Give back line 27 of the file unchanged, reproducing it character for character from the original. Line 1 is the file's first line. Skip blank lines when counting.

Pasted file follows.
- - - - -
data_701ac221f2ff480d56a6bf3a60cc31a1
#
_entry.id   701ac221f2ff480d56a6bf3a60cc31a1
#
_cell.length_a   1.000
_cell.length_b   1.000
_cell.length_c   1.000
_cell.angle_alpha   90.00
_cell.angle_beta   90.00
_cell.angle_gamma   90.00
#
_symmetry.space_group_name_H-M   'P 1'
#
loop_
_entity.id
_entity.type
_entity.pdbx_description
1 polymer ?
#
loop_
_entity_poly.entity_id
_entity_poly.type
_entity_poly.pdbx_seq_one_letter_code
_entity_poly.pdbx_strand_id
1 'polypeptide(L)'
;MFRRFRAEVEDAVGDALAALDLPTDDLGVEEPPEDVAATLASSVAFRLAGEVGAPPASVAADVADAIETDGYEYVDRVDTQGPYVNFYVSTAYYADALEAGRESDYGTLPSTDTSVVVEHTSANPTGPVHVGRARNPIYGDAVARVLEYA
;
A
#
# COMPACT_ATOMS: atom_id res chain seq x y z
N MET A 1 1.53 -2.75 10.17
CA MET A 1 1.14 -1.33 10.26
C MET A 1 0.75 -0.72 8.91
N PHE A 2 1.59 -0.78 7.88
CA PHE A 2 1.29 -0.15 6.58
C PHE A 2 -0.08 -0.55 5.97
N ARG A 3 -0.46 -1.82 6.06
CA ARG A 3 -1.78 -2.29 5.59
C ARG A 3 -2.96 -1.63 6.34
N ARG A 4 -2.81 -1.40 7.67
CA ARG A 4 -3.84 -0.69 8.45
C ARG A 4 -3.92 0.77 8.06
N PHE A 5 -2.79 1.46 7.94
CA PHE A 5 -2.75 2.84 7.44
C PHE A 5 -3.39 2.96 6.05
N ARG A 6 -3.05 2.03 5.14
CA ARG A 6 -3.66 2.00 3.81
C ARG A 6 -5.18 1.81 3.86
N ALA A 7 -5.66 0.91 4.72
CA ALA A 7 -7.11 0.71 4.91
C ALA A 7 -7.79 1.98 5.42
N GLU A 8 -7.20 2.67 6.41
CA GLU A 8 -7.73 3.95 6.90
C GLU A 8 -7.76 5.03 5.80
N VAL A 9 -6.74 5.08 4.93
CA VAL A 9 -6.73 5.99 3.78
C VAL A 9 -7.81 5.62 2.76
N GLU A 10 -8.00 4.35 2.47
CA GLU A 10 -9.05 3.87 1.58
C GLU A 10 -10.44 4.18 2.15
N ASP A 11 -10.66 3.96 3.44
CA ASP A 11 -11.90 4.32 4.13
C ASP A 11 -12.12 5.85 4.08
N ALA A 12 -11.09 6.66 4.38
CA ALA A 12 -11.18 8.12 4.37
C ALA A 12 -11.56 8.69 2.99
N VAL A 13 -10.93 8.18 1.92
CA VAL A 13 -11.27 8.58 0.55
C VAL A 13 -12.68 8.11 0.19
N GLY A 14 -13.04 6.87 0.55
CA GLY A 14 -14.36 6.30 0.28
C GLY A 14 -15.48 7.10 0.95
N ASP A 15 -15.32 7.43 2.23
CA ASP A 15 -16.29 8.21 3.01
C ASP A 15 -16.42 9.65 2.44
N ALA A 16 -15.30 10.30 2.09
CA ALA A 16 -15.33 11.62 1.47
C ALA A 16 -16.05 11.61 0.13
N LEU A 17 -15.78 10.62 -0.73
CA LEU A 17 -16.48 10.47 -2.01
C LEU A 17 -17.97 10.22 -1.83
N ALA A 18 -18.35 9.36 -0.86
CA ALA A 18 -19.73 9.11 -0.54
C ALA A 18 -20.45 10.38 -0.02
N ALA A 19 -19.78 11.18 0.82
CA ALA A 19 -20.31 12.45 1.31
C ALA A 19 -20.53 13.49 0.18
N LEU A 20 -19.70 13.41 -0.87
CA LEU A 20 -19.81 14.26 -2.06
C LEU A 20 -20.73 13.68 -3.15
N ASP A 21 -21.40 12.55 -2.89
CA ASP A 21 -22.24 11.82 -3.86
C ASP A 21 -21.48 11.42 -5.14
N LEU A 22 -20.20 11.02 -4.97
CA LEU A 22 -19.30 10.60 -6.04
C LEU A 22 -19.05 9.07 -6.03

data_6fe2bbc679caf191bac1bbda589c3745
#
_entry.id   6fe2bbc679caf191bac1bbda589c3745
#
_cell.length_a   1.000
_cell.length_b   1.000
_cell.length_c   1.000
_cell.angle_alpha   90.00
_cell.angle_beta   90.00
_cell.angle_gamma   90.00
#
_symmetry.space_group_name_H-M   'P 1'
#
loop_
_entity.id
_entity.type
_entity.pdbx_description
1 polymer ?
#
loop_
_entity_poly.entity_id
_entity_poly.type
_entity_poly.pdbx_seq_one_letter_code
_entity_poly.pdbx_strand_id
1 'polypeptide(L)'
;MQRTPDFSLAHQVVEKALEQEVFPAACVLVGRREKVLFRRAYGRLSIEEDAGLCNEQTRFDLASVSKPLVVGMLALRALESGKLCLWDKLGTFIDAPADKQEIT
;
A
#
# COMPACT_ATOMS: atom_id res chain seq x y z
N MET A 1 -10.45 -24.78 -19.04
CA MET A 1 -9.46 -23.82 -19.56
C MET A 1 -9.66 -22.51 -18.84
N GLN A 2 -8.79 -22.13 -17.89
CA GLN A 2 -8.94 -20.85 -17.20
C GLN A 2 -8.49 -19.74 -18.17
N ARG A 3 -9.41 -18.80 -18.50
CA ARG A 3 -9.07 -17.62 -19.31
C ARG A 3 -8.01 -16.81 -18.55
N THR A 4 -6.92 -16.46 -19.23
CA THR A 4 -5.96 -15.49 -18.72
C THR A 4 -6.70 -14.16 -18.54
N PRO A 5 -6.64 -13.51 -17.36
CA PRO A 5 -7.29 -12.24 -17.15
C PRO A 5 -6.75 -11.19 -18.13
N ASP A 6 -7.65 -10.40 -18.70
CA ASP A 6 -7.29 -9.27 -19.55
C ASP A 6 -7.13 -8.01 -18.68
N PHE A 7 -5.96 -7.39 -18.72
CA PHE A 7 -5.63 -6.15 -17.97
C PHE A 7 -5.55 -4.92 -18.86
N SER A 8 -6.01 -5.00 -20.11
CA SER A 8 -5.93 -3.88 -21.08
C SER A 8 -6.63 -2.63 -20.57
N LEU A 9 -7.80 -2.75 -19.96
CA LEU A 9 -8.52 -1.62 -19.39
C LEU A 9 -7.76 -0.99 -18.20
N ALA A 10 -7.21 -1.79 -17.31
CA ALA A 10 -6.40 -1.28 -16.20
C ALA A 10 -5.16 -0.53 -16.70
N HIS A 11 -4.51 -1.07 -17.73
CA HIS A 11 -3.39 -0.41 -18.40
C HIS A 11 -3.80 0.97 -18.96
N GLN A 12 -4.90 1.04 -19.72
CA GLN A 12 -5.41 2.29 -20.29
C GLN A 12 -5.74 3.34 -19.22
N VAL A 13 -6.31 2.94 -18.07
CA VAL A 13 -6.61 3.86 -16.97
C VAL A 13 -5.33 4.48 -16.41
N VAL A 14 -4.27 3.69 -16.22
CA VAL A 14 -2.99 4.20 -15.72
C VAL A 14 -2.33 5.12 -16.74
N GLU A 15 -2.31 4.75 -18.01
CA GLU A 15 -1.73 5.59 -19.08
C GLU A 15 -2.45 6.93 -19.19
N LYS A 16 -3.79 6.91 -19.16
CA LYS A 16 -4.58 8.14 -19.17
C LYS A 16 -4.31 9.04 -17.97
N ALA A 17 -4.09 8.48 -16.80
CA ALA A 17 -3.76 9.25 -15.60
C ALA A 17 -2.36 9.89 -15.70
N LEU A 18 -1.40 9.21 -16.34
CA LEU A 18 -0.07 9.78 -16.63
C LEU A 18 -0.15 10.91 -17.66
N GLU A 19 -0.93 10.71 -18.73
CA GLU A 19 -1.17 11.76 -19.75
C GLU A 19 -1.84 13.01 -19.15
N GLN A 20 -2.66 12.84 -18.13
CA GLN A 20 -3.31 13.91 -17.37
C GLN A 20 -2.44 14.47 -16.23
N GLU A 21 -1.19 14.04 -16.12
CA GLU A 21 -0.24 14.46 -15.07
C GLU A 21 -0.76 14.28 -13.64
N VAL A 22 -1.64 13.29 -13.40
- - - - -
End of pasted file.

;